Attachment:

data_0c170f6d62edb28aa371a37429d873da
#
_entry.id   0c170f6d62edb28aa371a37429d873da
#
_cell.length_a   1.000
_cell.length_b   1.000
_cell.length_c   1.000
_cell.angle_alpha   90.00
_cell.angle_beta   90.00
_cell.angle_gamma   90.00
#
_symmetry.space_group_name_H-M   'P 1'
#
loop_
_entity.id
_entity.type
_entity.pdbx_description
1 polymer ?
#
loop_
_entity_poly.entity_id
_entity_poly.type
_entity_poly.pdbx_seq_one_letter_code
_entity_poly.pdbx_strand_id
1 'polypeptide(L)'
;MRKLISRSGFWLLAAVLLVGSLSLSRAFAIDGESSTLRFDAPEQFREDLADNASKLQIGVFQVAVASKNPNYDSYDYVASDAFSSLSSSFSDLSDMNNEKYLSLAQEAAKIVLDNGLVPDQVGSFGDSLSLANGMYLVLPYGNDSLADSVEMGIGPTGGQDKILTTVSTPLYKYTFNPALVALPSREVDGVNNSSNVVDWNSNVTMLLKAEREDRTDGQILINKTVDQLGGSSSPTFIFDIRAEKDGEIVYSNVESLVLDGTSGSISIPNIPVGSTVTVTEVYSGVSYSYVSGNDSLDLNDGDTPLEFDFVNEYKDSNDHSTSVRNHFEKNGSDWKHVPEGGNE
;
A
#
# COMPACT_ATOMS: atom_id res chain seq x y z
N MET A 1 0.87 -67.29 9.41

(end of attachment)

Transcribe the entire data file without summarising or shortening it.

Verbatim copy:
data_0c170f6d62edb28aa371a37429d873da
#
_entry.id   0c170f6d62edb28aa371a37429d873da
#
_cell.length_a   1.000
_cell.length_b   1.000
_cell.length_c   1.000
_cell.angle_alpha   90.00
_cell.angle_beta   90.00
_cell.angle_gamma   90.00
#
_symmetry.space_group_name_H-M   'P 1'
#
loop_
_entity.id
_entity.type
_entity.pdbx_description
1 polymer ?
#
loop_
_entity_poly.entity_id
_entity_poly.type
_entity_poly.pdbx_seq_one_letter_code
_entity_poly.pdbx_strand_id
1 'polypeptide(L)'
;MRKLISRSGFWLLAAVLLVGSLSLSRAFAIDGESSTLRFDAPEQFREDLADNASKLQIGVFQVAVASKNPNYDSYDYVASDAFSSLSSSFSDLSDMNNEKYLSLAQEAAKIVLDNGLVPDQVGSFGDSLSLANGMYLVLPYGNDSLADSVEMGIGPTGGQDKILTTVSTPLYKYTFNPALVALPSREVDGVNNSSNVVDWNSNVTMLLKAEREDRTDGQILINKTVDQLGGSSSPTFIFDIRAEKDGEIVYSNVESLVLDGTSGSISIPNIPVGSTVTVTEVYSGVSYSYVSGNDSLDLNDGDTPLEFDFVNEYKDSNDHSTSVRNHFEKNGSDWKHVPEGGNE
;
A
#
# COMPACT_ATOMS: atom_id res chain seq x y z
N MET A 1 0.87 -67.29 9.41